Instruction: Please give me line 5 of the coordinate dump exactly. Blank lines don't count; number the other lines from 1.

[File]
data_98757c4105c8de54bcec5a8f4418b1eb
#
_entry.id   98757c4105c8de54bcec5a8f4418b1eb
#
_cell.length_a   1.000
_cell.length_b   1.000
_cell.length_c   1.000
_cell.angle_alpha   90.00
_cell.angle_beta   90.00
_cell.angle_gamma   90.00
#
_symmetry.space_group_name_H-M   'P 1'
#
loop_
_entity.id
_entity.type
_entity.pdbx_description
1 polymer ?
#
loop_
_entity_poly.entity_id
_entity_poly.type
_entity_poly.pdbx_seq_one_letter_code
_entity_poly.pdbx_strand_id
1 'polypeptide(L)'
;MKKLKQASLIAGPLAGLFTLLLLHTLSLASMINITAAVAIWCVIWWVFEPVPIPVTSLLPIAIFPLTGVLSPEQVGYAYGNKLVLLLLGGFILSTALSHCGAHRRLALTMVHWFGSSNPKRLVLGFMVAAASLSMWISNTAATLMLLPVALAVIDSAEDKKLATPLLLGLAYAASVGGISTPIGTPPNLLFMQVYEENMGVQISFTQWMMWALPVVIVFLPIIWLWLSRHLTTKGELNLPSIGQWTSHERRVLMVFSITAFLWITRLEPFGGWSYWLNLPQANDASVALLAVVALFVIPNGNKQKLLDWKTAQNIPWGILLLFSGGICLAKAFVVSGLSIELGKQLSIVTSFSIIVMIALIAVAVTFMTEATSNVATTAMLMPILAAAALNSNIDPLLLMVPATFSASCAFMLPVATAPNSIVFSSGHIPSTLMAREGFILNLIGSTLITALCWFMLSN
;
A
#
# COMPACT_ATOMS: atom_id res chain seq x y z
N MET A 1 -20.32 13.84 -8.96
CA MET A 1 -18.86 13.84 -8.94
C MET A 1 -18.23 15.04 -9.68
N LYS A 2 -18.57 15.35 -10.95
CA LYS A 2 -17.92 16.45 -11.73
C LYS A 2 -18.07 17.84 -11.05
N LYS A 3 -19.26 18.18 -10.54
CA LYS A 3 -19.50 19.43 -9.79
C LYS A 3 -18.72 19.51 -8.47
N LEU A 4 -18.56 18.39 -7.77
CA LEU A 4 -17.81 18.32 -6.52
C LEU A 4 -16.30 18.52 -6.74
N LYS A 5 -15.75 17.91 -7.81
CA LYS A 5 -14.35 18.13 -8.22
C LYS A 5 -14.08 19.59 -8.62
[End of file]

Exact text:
_cell.length_a   1.000